It is happening at youth level too. Developing more resourceful captains, and a better core of senior players, is a long process, and it requires skilful, patient practitioners to oversee the transformation from sheep to shepherd, but it is the solution to the problem of many modern cricket teams. The short-term fix is to employ more people to use the remote controls from the dressing room, but it feeds the monster of the long-term problem.
Any team's leadership (captain and coach) at international level can only do so much for individual players, as they are focused on the here and now of winning sessions, matches, and series. Therefore, if the quality of the developmental work is so important, why doesn't sport reward youth coaches exceptionally well? If the pay is commensurate with a person's ability to influence, educate and inspire, and also reflects an individual's experience, then more former players would serve the game through coaching.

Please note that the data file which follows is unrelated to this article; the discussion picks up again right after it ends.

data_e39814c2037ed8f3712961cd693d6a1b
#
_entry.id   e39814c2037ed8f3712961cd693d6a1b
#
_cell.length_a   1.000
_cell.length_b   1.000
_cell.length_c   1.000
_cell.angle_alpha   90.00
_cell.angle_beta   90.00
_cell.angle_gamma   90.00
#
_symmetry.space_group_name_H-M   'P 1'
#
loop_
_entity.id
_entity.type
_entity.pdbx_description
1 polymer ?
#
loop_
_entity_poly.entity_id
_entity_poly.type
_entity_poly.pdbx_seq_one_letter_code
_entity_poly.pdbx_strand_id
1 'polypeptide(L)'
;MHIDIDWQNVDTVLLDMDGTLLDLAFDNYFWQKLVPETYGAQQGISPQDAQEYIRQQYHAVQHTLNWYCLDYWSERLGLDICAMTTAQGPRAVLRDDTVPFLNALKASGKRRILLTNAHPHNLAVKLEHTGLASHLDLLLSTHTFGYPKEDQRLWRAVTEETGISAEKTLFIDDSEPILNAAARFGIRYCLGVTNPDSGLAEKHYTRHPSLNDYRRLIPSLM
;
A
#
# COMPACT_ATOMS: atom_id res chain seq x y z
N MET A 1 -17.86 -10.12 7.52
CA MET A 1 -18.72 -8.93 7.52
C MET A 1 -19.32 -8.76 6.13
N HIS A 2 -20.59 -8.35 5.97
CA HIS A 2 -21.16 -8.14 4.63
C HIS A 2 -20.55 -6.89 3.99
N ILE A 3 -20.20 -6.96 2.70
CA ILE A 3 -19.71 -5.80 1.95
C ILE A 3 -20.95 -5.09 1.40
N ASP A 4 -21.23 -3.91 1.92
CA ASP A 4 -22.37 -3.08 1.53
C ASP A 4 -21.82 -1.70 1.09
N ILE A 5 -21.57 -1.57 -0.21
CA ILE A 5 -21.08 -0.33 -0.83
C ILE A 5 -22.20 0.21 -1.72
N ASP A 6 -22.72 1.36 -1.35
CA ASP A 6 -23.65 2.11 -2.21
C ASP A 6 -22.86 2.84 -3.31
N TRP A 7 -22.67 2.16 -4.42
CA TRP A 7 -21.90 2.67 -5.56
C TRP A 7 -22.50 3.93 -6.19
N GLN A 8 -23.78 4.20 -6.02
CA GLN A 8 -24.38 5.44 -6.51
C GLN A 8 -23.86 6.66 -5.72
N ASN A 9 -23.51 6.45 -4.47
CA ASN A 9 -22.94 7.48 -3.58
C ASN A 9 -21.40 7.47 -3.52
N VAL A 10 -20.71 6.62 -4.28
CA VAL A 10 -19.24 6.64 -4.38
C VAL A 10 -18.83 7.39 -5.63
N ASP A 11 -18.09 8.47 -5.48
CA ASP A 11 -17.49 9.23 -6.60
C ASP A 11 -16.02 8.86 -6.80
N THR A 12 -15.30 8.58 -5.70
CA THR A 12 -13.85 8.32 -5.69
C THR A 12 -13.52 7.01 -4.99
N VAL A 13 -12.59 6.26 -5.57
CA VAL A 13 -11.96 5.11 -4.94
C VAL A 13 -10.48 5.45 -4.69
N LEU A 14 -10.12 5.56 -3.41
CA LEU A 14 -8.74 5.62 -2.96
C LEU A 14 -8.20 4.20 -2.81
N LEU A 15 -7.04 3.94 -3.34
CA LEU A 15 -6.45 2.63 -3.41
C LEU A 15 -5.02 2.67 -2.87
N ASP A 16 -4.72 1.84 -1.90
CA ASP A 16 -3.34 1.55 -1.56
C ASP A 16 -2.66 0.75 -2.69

Instead, sport loses top people to the media, when it needs the best minds and the most interesting personalities to inspire the next generation. Inspirational teachers and coaches are the lifeblood of any human system.
Make all-round well-being a priority
Quite simply, there is now too long a list of cricketers who have suffered from some form of mental-health issue.
I believe that too much player development seeks to develop toughness and competitiveness, without attending sufficiently to the development of the whole person. The latter approach could enable them to develop a better understanding of themselves and the inner fitness needed to reduce stress and to learn how to manage it successfully.